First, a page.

There’s not a huge amount of news broken in Divide and Conquer, especially if you’ve read Gabriel Sherman’s The Loudest Voice in the Room or devoured his haymaker features in this magazine. We hear of the escalating paranoia, the likely bugging of Fox headquarters, the detectives tasked with digging up dirt on Fox enemies and planting it in various Murdoch publications. But Bloom has the videotape. Giving this story form — telling it with faces and pores — drives home both its immensity and its weirdness; and she and her editor, Pax Wassermann, reinforce every personal recollection with eye-popping images and excerpts.

There are so many great moments, among them Ailes holding forth at a town meeting in Cold Spring, New York, where he bought a hilltop manse along with a local newspaper and set about using the same bullying techniques to establish a fiefdom that had worked so well down the Hudson. But the residents of Cold Spring would prove less easy to dominate, even with threats of Fox News trucks sitting in their driveways. The story of how Ailes got the hapless, charisma-free Mitch McConnell elected — for a commercial, Ailes put him in a boat and handed him a fishing rod, which McConnell had no idea how to operate — is one of the movie’s jewels. (“Reel in the fucking fish, Mitch.”) Former police detective Bo Dietl — who gathered intel for Ailes — is always good for quotes. He likes being on camera. An unforgettable section of the film features Evergreen Partners crisis managers Warren Cooper and Karen Kessler, who were summoned to Ailes’s home/war room when Murdoch’s sons — in the wake of the lawsuit from Gretchen Carlson and Megyn Kelly’s #MeToo death blow — finally ousted him from News Corps. Bloom has made a choice to include footage of them sitting down and arranging themselves for the interview with her, their nervousness palpable. Crisis managers keep secrets. They don’t talk about what they saw inside the coops when chickens are coming home to roost. But Cooper and Kessler don’t want to be remembered for helping Ailes lash out in his final hours in the spotlight. The images they conjure up of those desperate last hours are surreal.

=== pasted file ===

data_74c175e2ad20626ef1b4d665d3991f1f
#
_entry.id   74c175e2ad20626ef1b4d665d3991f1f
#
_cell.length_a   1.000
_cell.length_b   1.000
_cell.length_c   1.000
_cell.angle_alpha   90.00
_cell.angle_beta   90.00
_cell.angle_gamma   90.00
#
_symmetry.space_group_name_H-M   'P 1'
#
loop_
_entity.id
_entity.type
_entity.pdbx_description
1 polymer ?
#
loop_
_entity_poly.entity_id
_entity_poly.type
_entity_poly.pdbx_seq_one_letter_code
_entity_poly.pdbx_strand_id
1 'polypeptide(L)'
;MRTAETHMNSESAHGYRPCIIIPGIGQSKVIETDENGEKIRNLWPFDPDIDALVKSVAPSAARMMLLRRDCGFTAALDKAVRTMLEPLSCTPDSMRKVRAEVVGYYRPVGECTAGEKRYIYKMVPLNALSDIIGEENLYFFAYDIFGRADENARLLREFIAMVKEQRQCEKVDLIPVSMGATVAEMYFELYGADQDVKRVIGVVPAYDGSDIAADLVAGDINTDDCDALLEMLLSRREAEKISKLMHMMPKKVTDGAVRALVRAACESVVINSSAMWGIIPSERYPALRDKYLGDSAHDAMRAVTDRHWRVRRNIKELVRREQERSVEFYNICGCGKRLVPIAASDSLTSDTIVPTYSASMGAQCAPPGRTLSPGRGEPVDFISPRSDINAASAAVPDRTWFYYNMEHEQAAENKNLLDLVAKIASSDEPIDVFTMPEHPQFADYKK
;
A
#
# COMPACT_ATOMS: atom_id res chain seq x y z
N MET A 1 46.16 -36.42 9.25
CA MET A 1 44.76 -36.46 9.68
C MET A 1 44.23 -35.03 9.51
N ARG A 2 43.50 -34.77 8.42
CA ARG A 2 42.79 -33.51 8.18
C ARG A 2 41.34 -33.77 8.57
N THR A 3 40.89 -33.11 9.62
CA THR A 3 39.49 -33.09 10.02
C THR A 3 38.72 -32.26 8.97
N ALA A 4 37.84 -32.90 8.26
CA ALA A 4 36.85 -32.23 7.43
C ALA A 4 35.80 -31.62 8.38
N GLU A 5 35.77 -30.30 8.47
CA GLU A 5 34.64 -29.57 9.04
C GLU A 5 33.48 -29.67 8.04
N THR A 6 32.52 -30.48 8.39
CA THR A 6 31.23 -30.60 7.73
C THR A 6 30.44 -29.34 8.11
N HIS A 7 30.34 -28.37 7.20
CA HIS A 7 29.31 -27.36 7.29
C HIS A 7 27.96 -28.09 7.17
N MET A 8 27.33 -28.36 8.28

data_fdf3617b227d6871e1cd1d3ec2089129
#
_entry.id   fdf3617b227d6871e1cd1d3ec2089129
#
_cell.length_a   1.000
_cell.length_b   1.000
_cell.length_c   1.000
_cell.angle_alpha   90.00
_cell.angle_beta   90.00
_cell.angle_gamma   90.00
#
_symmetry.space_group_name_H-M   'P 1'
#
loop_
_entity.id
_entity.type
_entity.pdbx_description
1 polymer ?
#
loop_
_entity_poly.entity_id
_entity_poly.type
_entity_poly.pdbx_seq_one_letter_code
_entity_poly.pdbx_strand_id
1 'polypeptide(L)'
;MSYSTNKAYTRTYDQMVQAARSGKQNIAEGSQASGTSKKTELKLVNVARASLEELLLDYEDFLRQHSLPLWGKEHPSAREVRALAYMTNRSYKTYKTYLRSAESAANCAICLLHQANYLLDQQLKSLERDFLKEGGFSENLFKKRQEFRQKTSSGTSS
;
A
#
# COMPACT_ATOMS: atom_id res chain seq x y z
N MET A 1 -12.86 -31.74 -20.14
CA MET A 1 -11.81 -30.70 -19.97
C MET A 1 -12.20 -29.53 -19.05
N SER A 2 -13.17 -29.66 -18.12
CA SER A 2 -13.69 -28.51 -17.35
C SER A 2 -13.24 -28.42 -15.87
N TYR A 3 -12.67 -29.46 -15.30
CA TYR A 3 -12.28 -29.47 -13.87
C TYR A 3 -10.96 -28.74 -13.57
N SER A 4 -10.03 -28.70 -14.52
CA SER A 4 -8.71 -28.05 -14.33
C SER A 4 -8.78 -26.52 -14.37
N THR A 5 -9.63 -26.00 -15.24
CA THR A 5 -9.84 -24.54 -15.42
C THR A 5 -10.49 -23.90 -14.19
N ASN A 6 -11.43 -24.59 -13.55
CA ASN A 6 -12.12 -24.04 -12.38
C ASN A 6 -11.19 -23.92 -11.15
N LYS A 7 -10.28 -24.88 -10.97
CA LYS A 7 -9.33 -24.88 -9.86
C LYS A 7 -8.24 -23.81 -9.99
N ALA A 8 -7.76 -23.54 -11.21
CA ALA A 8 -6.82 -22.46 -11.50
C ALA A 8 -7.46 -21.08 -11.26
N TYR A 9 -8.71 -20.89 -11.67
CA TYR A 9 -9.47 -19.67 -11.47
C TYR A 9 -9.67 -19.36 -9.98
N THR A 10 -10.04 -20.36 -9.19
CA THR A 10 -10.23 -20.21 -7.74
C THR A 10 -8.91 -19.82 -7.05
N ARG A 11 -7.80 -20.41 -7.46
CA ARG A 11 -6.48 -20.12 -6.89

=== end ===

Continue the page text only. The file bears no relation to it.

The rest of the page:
It would be hard to call Divide and Conquer “fair and balanced,” insofar as no one comes aboard to make an ethical case for some of Ailes’s innovations. I don’t know how you’d spin the idea that giving oxygen to dangerously cracked-brain partisan conspiracies to — as one former Fox News Network insider puts it — “rile up the crazies” is good for democracy, but I’m sure that there are people out there who’d try. But at least one viewer came away in genuine awe of what Ailes achieved: He took his angry, paranoid, misogynistic, predatory inner world and remade ours in its image.

Divide and Conquer Tells Roger Ailes’s Origin Story